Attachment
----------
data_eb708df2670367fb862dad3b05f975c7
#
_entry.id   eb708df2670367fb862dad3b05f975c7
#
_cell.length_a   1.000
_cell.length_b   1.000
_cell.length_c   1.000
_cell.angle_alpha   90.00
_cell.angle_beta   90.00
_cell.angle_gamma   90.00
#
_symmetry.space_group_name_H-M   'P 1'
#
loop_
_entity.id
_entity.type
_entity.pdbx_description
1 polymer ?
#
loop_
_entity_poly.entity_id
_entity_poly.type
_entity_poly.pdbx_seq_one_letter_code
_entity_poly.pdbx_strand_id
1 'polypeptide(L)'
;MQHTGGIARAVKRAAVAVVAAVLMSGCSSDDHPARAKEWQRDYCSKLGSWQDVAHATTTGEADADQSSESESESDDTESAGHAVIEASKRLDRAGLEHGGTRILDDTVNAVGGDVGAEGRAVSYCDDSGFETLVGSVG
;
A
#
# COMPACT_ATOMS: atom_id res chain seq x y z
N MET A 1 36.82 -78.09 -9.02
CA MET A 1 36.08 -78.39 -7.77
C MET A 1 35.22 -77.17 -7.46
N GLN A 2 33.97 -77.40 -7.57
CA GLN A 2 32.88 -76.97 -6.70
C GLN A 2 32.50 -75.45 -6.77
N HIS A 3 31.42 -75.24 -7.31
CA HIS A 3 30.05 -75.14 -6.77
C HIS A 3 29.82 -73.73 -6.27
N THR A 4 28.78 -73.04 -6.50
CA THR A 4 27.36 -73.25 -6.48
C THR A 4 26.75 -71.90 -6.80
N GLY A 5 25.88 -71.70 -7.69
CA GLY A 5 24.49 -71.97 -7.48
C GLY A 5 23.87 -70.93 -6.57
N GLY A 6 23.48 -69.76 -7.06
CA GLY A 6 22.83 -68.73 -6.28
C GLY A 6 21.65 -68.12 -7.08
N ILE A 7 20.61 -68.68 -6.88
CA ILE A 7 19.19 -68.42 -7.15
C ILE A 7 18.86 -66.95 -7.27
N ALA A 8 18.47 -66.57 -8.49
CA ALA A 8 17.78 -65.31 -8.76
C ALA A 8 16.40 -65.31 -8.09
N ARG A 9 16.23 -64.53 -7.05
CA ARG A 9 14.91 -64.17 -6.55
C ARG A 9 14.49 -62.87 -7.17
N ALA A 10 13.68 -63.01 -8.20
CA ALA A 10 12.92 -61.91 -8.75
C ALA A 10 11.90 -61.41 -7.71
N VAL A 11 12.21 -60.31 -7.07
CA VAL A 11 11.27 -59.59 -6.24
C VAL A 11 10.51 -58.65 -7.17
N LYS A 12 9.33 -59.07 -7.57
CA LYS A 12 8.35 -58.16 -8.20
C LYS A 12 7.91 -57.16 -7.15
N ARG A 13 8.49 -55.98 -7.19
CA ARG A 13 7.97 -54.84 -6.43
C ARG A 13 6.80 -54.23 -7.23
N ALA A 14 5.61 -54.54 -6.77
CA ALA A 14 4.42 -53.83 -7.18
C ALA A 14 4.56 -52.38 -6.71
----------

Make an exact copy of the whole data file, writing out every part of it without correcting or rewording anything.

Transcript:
data_eb708df2670367fb862dad3b05f975c7
#
_entry.id   eb708df2670367fb862dad3b05f975c7
#
_cell.length_a   1.000
_cell.length_b   1.000
_cell.length_c   1.000
_cell.angle_alpha   90.00
_cell.angle_beta   90.00
_cell.angle_gamma   90.00
#
_symmetry.space_group_name_H-M   'P 1'
#
loop_
_entity.id
_entity.type
_entity.pdbx_description
1 polymer ?
#
loop_
_entity_poly.entity_id
_entity_poly.type
_entity_poly.pdbx_seq_one_letter_code
_entity_poly.pdbx_strand_id
1 'polypeptide(L)'
;MQHTGGIARAVKRAAVAVVAAVLMSGCSSDDHPARAKEWQRDYCSKLGSWQDVAHATTTGEADADQSSESESESDDTESAGHAVIEASKRLDRAGLEHGGTRILDDTVNAVGGDVGAEGRAVSYCDDSGFETLVGSVG
;
A
#
# COMPACT_ATOMS: atom_id res chain seq x y z
N MET A 1 36.82 -78.09 -9.02
CA MET A 1 36.08 -78.39 -7.77
C MET A 1 35.22 -77.17 -7.46
N GLN A 2 33.97 -77.40 -7.57
CA GLN A 2 32.88 -76.97 -6.70
C GLN A 2 32.50 -75.45 -6.77
N HIS A 3 31.42 -75.24 -7.31
CA HIS A 3 30.05 -75.14 -6.77
C HIS A 3 29.82 -73.73 -6.27
N THR A 4 28.78 -73.04 -6.50
CA THR A 4 27.36 -73.25 -6.48
C THR A 4 26.75 -71.90 -6.80
N GLY A 5 25.88 -71.70 -7.69
CA GLY A 5 24.49 -71.97 -7.48
C GLY A 5 23.87 -70.93 -6.57
N GLY A 6 23.48 -69.76 -7.06
CA GLY A 6 22.83 -68.73 -6.28
C GLY A 6 21.65 -68.12 -7.08
N ILE A 7 20.61 -68.68 -6.88
CA ILE A 7 19.19 -68.42 -7.15
C ILE A 7 18.86 -66.95 -7.27
N ALA A 8 18.47 -66.57 -8.49
CA ALA A 8 17.78 -65.31 -8.76
C ALA A 8 16.40 -65.31 -8.09
N ARG A 9 16.23 -64.53 -7.05
CA ARG A 9 14.91 -64.17 -6.55
C ARG A 9 14.49 -62.87 -7.17
N ALA A 10 13.68 -63.01 -8.20
CA ALA A 10 12.92 -61.91 -8.75
C ALA A 10 11.90 -61.41 -7.71
N VAL A 11 12.21 -60.31 -7.07
CA VAL A 11 11.27 -59.59 -6.24
C VAL A 11 10.51 -58.65 -7.17
N LYS A 12 9.33 -59.07 -7.57
CA LYS A 12 8.35 -58.16 -8.20
C LYS A 12 7.91 -57.16 -7.15
N ARG A 13 8.49 -55.98 -7.19
CA ARG A 13 7.97 -54.84 -6.43
C ARG A 13 6.80 -54.23 -7.23
N ALA A 14 5.61 -54.54 -6.77
CA ALA A 14 4.42 -53.83 -7.18
C ALA A 14 4.56 -52.38 -6.71